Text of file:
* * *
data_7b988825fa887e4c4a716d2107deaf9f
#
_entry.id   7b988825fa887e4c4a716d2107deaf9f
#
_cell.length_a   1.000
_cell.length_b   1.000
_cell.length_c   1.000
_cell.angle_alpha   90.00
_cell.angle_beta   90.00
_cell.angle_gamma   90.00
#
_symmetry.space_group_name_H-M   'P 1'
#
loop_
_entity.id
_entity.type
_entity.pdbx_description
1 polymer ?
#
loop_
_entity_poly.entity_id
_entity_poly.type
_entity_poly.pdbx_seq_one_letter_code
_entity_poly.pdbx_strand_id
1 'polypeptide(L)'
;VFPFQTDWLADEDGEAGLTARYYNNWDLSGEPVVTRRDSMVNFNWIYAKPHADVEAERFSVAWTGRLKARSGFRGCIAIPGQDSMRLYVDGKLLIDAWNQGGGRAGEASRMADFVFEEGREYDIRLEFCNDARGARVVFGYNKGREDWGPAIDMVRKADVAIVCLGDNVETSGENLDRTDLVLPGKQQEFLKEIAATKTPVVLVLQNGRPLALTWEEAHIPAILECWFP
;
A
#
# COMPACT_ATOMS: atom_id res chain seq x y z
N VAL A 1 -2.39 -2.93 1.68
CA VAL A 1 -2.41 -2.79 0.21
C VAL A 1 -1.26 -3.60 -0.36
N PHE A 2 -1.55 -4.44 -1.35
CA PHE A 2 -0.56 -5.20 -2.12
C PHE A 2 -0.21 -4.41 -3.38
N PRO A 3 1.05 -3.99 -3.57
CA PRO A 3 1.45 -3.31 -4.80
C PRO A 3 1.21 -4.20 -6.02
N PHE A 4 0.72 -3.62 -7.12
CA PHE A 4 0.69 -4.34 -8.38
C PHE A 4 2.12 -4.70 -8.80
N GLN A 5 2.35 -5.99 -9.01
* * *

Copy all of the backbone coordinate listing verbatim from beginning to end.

data_7b988825fa887e4c4a716d2107deaf9f
#
_entry.id   7b988825fa887e4c4a716d2107deaf9f
#
_cell.length_a   1.000
_cell.length_b   1.000
_cell.length_c   1.000
_cell.angle_alpha   90.00
_cell.angle_beta   90.00
_cell.angle_gamma   90.00
#
_symmetry.space_group_name_H-M   'P 1'
#
loop_
_entity.id
_entity.type
_entity.pdbx_description
1 polymer ?
#
loop_
_entity_poly.entity_id
_entity_poly.type
_entity_poly.pdbx_seq_one_letter_code
_entity_poly.pdbx_strand_id
1 'polypeptide(L)'
;VFPFQTDWLADEDGEAGLTARYYNNWDLSGEPVVTRRDSMVNFNWIYAKPHADVEAERFSVAWTGRLKARSGFRGCIAIPGQDSMRLYVDGKLLIDAWNQGGGRAGEASRMADFVFEEGREYDIRLEFCNDARGARVVFGYNKGREDWGPAIDMVRKADVAIVCLGDNVETSGENLDRTDLVLPGKQQEFLKEIAATKTPVVLVLQNGRPLALTWEEAHIPAILECWFP
;
A
#
# COMPACT_ATOMS: atom_id res chain seq x y z
N VAL A 1 -2.39 -2.93 1.68
CA VAL A 1 -2.41 -2.79 0.21
C VAL A 1 -1.26 -3.60 -0.36
N PHE A 2 -1.55 -4.44 -1.35
CA PHE A 2 -0.56 -5.20 -2.12
C PHE A 2 -0.21 -4.41 -3.38
N PRO A 3 1.05 -3.99 -3.57
CA PRO A 3 1.45 -3.31 -4.80
C PRO A 3 1.21 -4.20 -6.02
N PHE A 4 0.72 -3.62 -7.12
CA PHE A 4 0.69 -4.34 -8.38
C PHE A 4 2.12 -4.70 -8.80
N GLN A 5 2.35 -5.99 -9.01